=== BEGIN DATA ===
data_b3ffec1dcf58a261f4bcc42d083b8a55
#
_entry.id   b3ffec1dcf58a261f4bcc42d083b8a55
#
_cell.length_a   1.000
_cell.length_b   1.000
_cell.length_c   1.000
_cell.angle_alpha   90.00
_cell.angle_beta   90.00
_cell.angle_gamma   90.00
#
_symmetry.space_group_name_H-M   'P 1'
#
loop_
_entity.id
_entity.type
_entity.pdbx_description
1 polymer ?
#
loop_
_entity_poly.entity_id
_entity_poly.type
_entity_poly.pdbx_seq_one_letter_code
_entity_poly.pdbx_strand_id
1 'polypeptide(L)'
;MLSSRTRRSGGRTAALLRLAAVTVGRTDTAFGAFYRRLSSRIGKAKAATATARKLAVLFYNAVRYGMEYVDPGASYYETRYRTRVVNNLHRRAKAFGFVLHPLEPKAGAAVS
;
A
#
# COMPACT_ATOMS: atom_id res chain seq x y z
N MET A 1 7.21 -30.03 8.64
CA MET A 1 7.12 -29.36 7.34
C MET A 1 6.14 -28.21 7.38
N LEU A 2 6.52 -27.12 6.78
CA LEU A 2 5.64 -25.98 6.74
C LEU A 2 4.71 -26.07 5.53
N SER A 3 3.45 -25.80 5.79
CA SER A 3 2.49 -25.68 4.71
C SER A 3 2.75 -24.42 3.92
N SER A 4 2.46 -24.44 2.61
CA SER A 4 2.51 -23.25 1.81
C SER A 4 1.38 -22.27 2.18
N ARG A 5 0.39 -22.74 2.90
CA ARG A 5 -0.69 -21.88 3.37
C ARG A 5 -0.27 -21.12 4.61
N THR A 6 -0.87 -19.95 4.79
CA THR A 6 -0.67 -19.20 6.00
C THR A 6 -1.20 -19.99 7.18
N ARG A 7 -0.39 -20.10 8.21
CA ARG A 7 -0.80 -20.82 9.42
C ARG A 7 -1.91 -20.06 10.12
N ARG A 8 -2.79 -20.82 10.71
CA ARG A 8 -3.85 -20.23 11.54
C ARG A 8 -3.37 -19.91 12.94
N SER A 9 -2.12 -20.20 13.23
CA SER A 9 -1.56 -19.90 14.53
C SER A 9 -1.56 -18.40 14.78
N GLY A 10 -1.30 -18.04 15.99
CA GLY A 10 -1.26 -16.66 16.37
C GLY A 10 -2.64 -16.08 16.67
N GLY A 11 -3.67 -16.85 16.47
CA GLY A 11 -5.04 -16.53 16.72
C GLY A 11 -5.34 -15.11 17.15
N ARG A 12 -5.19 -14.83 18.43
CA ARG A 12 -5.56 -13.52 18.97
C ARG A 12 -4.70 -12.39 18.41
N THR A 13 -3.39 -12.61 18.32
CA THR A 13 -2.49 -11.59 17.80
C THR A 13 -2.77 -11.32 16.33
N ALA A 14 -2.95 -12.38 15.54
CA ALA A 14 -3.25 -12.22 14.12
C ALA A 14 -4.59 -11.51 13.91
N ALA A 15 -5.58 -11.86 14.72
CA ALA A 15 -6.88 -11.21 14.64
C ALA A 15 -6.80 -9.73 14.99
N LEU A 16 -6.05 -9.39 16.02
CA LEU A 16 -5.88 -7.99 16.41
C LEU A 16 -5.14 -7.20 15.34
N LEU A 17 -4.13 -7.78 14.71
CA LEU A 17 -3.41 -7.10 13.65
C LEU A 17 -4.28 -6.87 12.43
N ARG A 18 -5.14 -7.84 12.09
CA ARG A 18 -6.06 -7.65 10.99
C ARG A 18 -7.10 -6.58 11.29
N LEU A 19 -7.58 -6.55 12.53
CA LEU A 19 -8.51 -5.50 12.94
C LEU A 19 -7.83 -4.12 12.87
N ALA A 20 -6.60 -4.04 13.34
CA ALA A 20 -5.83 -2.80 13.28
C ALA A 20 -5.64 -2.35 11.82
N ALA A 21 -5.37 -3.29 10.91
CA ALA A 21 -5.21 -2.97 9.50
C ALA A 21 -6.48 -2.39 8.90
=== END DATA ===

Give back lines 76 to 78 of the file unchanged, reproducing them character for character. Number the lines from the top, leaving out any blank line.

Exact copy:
N LEU A 16 -6.05 -9.39 16.02
CA LEU A 16 -5.88 -7.99 16.41
C LEU A 16 -5.14 -7.20 15.34